BRIEF DESCRIPTION OF THE DRAWINGS

In the following drawings like reference numbers are used to refer to like elements. Although the following figures depict various examples, the one or more implementations are not limited to the examples depicted in the figures.

FIG. 1 illustrates a computer network system 100 that implements one or more embodiments

FIG. 2 is a flowchart that illustrates a multiple component testing scheme using a reflective proxy, under an embodiment.

FIG. 3 illustrates the redirection of a hostname through a reflective proxy server for testing multiple web resources, under an embodiment.

FIG. 4 is a block diagram illustrating an example of an on-demand database service implementing an embodiment of a reflective proxy server.

DETAILED DESCRIPTION

Systems and methods are described for methods for providing an efficient method for testing multiple web sites and web servers in a distributed client-server computer environment. Mechanisms and methods for providing methods for providing an adaptive input user interface will be described with reference to example embodiments.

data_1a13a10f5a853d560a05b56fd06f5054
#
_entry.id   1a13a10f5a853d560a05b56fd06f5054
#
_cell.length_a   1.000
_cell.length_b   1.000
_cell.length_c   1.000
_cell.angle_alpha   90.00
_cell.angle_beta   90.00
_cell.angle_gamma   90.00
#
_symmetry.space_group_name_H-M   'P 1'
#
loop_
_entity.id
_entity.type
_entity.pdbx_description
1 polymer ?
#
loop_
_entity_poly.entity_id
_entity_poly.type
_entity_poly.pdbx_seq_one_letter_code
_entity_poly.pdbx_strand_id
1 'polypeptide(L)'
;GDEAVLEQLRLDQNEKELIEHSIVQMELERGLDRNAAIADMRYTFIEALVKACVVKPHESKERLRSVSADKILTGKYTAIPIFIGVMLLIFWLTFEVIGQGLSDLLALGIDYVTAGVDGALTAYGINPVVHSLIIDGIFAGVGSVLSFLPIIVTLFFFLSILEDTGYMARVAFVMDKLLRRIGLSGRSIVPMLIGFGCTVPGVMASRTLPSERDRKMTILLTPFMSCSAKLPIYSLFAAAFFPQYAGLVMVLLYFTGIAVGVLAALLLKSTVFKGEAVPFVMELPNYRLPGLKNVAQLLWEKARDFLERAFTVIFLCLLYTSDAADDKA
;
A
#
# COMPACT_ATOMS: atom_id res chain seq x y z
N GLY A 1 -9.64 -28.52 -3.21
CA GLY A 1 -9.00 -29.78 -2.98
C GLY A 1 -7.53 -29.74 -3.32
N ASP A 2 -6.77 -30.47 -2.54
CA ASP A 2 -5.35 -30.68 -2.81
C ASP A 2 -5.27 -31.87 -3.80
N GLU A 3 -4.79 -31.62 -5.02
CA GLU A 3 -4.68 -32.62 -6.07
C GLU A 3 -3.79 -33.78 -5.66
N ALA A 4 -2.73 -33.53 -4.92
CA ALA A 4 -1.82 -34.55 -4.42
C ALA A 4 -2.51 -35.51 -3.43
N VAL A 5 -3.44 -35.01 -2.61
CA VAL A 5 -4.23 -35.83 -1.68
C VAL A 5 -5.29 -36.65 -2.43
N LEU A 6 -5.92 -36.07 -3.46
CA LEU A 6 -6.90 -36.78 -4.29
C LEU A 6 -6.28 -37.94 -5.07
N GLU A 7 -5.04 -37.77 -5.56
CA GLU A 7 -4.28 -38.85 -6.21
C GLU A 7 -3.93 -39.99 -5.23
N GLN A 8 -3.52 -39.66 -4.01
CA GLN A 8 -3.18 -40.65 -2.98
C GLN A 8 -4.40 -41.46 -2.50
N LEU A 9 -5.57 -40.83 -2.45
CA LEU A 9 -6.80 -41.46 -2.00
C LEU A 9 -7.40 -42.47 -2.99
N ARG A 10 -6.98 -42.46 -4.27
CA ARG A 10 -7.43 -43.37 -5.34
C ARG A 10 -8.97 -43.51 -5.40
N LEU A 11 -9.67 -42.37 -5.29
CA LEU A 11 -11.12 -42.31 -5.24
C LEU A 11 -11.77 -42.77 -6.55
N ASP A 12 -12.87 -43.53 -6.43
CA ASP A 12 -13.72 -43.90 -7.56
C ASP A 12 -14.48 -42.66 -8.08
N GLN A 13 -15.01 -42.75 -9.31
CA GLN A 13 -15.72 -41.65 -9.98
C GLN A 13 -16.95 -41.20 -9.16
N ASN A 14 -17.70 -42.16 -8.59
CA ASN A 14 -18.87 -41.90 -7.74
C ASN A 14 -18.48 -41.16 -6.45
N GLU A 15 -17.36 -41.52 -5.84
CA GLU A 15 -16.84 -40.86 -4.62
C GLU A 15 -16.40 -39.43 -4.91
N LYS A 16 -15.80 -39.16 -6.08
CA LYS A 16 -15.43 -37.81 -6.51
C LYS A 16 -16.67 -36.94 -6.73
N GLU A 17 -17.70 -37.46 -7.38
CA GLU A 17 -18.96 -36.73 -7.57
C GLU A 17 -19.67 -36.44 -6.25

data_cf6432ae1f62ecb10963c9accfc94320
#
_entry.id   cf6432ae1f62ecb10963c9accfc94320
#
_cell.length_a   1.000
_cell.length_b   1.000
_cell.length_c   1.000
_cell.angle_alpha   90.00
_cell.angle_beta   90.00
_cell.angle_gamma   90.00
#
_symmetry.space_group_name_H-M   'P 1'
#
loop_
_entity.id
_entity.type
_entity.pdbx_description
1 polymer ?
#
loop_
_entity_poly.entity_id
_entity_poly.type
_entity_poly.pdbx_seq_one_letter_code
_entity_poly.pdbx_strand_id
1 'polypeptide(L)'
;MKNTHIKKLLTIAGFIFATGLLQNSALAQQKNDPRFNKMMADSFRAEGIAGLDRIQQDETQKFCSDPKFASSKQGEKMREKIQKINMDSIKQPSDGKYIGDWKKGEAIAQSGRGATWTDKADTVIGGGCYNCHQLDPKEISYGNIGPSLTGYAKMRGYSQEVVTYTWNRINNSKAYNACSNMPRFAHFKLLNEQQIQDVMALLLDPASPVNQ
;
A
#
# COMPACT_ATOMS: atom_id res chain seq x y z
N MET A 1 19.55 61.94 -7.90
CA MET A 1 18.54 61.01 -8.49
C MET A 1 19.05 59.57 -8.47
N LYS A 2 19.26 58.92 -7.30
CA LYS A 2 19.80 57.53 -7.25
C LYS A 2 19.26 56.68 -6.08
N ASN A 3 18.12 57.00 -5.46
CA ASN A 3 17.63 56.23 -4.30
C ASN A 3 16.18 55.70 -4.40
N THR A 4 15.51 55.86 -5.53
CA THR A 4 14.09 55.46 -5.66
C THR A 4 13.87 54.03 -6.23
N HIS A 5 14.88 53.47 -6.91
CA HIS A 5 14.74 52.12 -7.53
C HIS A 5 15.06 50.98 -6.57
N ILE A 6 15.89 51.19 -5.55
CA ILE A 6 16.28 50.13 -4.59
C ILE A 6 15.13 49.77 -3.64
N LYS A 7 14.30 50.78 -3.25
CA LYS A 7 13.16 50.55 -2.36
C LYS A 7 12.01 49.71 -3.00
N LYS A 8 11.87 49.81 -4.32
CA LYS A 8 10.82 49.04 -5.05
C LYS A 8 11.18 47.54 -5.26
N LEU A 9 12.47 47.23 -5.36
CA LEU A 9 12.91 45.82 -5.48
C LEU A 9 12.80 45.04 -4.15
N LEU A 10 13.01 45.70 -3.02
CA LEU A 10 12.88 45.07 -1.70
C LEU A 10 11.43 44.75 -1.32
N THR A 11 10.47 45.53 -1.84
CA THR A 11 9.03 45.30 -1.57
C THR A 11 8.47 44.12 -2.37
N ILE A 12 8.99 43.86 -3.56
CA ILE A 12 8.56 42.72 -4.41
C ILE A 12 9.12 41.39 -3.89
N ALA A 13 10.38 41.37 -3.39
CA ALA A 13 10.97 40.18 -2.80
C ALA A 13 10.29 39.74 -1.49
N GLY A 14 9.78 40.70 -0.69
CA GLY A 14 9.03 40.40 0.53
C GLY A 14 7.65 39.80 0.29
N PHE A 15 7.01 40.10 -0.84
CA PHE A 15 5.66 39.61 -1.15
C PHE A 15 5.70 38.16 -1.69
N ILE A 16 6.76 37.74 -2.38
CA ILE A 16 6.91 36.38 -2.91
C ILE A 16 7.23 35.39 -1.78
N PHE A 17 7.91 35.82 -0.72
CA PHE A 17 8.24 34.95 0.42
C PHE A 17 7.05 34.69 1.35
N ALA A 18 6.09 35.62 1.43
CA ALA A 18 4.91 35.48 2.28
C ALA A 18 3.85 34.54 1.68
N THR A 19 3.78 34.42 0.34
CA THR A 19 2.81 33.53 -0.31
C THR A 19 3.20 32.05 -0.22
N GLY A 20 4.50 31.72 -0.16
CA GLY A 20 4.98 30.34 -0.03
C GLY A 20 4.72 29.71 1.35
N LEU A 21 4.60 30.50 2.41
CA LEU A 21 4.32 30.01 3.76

In an embodiment, a distributed client-server system includes a specially configured proxy server to allow developers and quality assurance personnel to test web sites, caching layers, application servers, and other components on their computer systems. The specially configured proxy server (“reflective proxy server”) is configured to reflect requests from a source IP address back to that same IP address on a specific port. This permits the testing of arbitrary website URL (uniform resource locators) without requiring a DNS resolution at any step in the process, thus removing the need to modify the testing machine's hosts file.

Aspects of the one or more embodiments described herein may be implemented on one or more computers executing software instructions. The computers may be networked in a client-server arrangement or similar distributed computer network. FIG. 1 illustrates a computer network system 100 that implements one or more embodiments. In system 100, a network server computer 104 is coupled, directly or indirectly, to one or more network client computers 102 through a network 110. The network interface between server computer 104 and client computer 102 may include one or more routers that serve to buffer and route the data transmitted between the server and client computers. Network 110 may be the Internet, a Wide Area Network (WAN), a Local Area Network (LAN), or any combination thereof.